Joan Beauchamp Procter FLS

Published on 8th March 2019

Jean Beauchamp Procter
© The Linnean Society of London

One of the most brilliant naturalists in Great Britain

E.W. MacBride

This International Women’s Day we recognise one of our Fellows, Joan Beauchamp Procter. Born in London on the 5th August 1897 to Joseph Procter, a stockbroker, and Elizabeth Procter, an artist. Her grandfather William Brockbank was a lover of art and also an amateur botanist and geologist. Both Joan and her sister Chrystabel Prudence Goldsmith Procter (1894–1982) grew up in a family interested in both art and sciences.

We were both pushed into exactly the right cause by heavy misfortune… yet herpetology and horticulture were quite definitely what Joan and I were born to study.

Chrystabel Procter in a letter to the Linnean Society

Joan studied at St Pauls’ School for girls, intending to go on to the University of Cambridge. Unfortunately her chronic illness stopped her from pursuing her studies at Cambridge, although that didn’t stop her altogether. She was known to be passionately devoted to the study of animals from a young age. According to Chrystabel they kept at home lizards, snakes and even once a baby crocodile in their bath, even though their father disliked reptiles.

She preferred a large green Dalmatian lizard as a plaything instead of dolls.

E.W. MacBride

She became good friends with Dr G. A. Boulenger FRS, the distinguished authority on reptiles at the time, after visiting him numerous times at the British Museum to talk about specimens. In 1917 she started working at the museum and by 1920 was in charge of the reptile department.

On the 21st of June 1923 she was elected Fellow of the Linnean Society. 1923 was also the year she was appointed curator of reptiles at the Zoological Society of London to replace Mr Boulenger, Dr Boulenger's son, who was appointed Director of the new aquarium. Once appointed she really turned the reptile house around. Instantly recognising the old reptile house as a ‘pest-house’ and a constant stream of ‘disease’ and ‘invading vermin’. She persuaded the council to build a new reptile house, which is still in use today. At the time is was the ‘most novel installation for the accommodation of animals that has yet been made in any country’. This included the use of ‘vita glass’, a high tech concept at the time, which allowed natural ultraviolet light to penetrate through which the reptiles highly needed.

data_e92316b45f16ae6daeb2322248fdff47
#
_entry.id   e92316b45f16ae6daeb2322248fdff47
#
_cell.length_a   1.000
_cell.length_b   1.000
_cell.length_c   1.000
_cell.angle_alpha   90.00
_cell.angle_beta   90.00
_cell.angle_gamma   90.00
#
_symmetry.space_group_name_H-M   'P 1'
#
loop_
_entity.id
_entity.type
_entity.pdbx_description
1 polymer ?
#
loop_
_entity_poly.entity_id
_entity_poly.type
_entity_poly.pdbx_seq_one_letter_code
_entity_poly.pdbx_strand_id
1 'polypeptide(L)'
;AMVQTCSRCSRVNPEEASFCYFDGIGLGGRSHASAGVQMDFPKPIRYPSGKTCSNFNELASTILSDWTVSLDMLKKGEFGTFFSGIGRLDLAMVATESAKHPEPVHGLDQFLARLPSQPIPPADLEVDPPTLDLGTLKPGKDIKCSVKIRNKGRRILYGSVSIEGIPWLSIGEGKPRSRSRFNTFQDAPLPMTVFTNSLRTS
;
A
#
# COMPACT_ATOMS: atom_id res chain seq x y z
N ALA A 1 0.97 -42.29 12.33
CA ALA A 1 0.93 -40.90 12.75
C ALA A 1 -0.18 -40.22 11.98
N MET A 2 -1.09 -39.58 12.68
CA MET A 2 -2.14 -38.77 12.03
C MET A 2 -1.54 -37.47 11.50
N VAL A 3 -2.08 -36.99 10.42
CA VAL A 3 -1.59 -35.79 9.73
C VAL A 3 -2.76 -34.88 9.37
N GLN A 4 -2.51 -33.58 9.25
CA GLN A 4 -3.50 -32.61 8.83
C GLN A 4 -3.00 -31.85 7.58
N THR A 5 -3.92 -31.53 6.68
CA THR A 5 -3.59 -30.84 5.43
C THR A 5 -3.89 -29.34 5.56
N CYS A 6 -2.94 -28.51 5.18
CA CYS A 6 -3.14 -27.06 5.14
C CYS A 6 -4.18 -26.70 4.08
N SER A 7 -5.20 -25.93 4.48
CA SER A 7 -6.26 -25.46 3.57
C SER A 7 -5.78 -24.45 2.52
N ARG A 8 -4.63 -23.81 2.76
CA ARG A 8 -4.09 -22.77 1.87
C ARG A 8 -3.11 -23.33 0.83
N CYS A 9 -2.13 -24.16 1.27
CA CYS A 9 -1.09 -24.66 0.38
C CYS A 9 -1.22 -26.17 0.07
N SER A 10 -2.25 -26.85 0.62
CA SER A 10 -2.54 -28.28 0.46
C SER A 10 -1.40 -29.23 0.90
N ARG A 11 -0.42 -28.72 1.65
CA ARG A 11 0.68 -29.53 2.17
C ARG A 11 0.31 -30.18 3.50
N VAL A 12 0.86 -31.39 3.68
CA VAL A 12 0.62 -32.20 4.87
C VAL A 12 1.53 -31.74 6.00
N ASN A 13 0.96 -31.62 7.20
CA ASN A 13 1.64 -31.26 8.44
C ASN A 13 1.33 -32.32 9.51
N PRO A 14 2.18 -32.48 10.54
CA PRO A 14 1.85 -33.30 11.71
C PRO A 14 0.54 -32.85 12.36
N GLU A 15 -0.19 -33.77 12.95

Plan of London Zoological Gardens
Plan of London Zoological Gardens © The Linnean Society of London

This project was truly Joan’s own.

She had the best possible architectural and technical advice and we all assisted her in every way we could. But from the beginning it was her house.

P. Chalmers on the building of the reptile house

Her hard work paid off and the reptile house, which opened in 1927 was a great success. Under these new conditions reptiles were more active, fed better and grew quicker. Also, unexpectedly creatures became more docile.

Notable instances are the Komodo dragons, which are as tame as dogs and even seem to show affection” “Some of these [large Pythons]…will allow their heads to be stroked and their mouths examined

P. Chalmers Mitchell on the temperament of the animals in the newly built reptile house

Joan Procter was known all over the world for her work at the reptile house and also for her published work. Most famous is her study on the east African tortoise Testudo liveridgei, now called Malacochersus tornieri. Her international recognition led her to receive an honorary doctorate D.Sc. degree from the University of Chicago.

It is important to remember that in all her achievements she was suffering from a chronic illness, which led to her premature death at the age of 34 from cancer. She, however, never let her illness define her and continued to issue orders while bed ridden.

As E.W. MacBride stated "Her success was that she really loved animals. She regarded them not as reflex machines but as her younger brethren."

By Leanne Melbourne, Events and Communications Manager


  • Proceedings of the Linnean Society of London (October 1931 to May 1932). Obituary by E.W. MacBride pp183-185
  • Letter from the Linnean Society of London Archives: Proctor, Chrystabel P. G.; 1 letter, 15 Jul 1979
  • Centenary History of the Zoological Society of London by P. Chalmers Mitchell, 1929
  • The Zoological Society of London 1826-1876 and BEYOND, EDITED BY Professor Lord Zuckerman